The Dogma 2001 Vow
"As a game designer I promise for the good of my game, my industry, and my own creative soul to design according to the following Dogma 2001 rules:"
1. The design documents shall contain no reference to any object which is installed inside the outer case of the target machine. Input devices and the monitor screen itself may be mentioned in discussions of the game's user interface. Minimum acceptable machine specifications shall be determined by the programmers during development.
Justification: Self-evident. Dogma 2001 game designs are about the game, period. As a Dogma designer, you renounce technology as part of your game's design.
2. The use of hardware 3D acceleration of any sort is forbidden. Software 3D engines are not forbidden, but the game must run at 20 frames per second or better in 640 x 480 16-bit SVGA mode or the nearest available equivalent.
Justification: By adopting a simple, well-known display standard and sticking rigorously to it, both designers and programmers are freed to concentrate on tasks of real importance.
3. Only the following input devices are allowed: on a console machine, the controller which normally ships with it. On a computer, a 2-axis joystick with two buttons, or a D-pad with two buttons; a standard 101-key PC keyboard; a 2-button mouse.
Justification: Most games that depend on gimmicky input devices are crummy games. You must not waste your time trying to design for them.
4. There shall be no knights, elves, dwarves or dragons. Nor shall there be any wizards, wenches, bards, bartenders, golems, giants, clerics, necromancers, thieves, gods, angels, demons, sorceresses, undead bodies or body parts (mummified or decaying), Nazis, Russians, spies, mercenaries, space marines, stormtroopers, star pilots, humanoid robots, evil geniuses, mad scientists, or carnivorous aliens. And no freakin' vampires.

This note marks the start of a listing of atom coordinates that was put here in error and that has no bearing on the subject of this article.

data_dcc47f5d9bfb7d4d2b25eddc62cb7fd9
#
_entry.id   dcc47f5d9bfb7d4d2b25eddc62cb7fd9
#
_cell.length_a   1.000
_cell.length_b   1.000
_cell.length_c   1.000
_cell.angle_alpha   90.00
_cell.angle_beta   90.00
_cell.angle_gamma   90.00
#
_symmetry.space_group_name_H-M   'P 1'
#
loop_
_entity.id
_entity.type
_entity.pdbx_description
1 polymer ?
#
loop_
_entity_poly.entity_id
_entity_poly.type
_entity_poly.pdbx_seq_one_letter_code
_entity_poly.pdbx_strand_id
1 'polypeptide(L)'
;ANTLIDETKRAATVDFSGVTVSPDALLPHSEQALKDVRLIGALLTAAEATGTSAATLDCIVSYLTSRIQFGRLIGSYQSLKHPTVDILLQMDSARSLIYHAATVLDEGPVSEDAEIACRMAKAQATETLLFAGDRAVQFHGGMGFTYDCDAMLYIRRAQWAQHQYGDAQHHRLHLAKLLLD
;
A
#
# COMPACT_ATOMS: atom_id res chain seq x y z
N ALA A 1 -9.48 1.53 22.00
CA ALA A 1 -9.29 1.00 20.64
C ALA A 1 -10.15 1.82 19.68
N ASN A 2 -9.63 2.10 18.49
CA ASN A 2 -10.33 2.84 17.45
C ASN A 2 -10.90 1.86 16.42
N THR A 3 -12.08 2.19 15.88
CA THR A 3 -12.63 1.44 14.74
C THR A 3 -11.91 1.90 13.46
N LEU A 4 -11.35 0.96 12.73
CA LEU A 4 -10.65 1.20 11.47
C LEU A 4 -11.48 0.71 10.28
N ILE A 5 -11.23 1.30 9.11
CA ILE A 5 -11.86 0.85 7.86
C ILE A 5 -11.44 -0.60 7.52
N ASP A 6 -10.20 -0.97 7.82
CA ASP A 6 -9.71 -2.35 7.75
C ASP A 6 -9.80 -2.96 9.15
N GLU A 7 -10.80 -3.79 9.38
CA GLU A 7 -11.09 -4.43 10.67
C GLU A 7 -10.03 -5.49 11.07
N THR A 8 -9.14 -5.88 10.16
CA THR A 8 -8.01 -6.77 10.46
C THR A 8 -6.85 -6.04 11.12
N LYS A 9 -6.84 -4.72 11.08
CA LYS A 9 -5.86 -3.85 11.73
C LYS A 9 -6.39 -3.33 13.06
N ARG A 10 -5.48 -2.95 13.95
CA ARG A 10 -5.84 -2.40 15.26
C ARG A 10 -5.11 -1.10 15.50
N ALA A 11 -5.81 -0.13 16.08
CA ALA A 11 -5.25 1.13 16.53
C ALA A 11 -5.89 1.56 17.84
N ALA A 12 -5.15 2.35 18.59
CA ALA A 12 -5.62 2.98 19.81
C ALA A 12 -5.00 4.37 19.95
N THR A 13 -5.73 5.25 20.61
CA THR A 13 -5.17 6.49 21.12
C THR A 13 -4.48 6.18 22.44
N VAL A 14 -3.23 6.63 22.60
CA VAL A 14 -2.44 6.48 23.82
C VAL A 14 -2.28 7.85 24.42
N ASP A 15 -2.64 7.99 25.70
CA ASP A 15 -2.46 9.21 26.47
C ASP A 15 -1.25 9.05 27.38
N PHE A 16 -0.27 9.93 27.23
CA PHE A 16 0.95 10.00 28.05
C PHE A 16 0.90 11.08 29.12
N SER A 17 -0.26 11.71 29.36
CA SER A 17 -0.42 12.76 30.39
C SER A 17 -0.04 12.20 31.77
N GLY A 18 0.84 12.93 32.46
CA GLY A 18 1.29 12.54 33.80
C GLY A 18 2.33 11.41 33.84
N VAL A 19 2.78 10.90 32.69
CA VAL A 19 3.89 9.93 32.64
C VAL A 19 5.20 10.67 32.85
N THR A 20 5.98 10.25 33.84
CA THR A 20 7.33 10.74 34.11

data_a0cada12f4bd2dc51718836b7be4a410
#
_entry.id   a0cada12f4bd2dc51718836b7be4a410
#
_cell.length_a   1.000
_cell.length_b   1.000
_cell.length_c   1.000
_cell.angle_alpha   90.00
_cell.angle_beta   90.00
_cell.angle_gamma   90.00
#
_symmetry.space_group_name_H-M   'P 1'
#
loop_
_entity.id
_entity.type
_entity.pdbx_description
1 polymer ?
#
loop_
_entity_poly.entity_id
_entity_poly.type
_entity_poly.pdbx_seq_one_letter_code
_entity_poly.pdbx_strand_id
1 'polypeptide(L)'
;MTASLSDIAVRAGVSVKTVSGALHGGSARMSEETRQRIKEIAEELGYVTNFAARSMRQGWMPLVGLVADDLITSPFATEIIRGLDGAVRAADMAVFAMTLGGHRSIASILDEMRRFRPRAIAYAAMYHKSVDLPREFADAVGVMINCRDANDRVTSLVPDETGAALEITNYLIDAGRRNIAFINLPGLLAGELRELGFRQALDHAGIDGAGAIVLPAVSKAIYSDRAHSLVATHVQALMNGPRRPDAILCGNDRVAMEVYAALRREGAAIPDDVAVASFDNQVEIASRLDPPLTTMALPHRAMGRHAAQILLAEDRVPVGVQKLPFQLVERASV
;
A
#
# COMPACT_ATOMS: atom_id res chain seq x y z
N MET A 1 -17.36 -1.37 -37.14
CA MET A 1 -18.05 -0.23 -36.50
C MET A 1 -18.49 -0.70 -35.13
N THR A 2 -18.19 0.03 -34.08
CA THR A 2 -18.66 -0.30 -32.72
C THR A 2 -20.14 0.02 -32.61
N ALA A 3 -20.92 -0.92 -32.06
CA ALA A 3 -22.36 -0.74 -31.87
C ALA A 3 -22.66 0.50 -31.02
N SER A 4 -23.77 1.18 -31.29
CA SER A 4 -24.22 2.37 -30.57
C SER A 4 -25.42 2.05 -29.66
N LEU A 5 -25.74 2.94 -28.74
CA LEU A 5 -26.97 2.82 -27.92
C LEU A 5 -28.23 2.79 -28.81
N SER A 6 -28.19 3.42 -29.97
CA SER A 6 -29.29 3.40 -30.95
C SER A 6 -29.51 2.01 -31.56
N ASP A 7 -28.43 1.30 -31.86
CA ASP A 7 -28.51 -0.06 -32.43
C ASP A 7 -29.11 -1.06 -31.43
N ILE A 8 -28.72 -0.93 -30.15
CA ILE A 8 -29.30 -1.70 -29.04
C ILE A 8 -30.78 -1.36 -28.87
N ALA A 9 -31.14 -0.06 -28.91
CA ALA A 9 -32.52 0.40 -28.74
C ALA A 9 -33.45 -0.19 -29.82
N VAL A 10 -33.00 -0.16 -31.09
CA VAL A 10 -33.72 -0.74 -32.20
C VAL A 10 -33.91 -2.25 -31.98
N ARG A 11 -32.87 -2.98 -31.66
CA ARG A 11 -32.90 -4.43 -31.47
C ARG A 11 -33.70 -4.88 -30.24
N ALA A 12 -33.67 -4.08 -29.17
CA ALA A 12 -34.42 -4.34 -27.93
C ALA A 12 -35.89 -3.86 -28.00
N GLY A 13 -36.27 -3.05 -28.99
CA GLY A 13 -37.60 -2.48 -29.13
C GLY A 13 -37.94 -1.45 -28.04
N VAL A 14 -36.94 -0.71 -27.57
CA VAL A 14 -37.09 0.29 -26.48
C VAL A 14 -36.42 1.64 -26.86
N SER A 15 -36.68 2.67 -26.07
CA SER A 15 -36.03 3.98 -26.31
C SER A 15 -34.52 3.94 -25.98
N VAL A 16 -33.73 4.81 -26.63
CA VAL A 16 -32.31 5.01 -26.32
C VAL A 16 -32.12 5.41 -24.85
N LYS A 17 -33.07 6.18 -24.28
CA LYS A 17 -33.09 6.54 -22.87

Justification: Self-evident. If you find that doing without all of the foregoing makes it impossible to build your game, you are not creative enough to call yourself a game designer. As proof, note that it does not exclude any of the following: queens, leprechauns, Masai warriors, ghosts, succubi, Huns, mandarins, wisewomen, grizzly bears, hamsters, sea monsters, vegetarian aliens, terrorists, firefighters, generals, gangsters, detectives, magicians, spirit mediums, shamans, whores, and lacrosse players. One of the games that made it to the finals of the first Independent Games Festival was about birds called blue-footed boobies, so forget you ever heard of George Lucas and J.R.R. Tolkien and get to work.
5. The following types of games are prohibited: first-person shooters, side-scrollers, any action game with "special attacks." Also prohibited are: simulations of 20th-century or current military vehicles, simulations of sports which are routinely broadcast live on television, real-time strategy games focussing solely on warfare and weapons production, lock-and-key adventure games, numbers-heavy role-playing games, and any card game found in Hoyle's Rules of Card Games.
Justification: It is your duty as a Dogma designer to create new genres of games, not simply to make more technologically impressive games in old genres.
6. All cinematics, cut-scenes, and other non-interactive movies are forbidden. If a game requires any introductory or transitional material, it must be provided by scrolling text.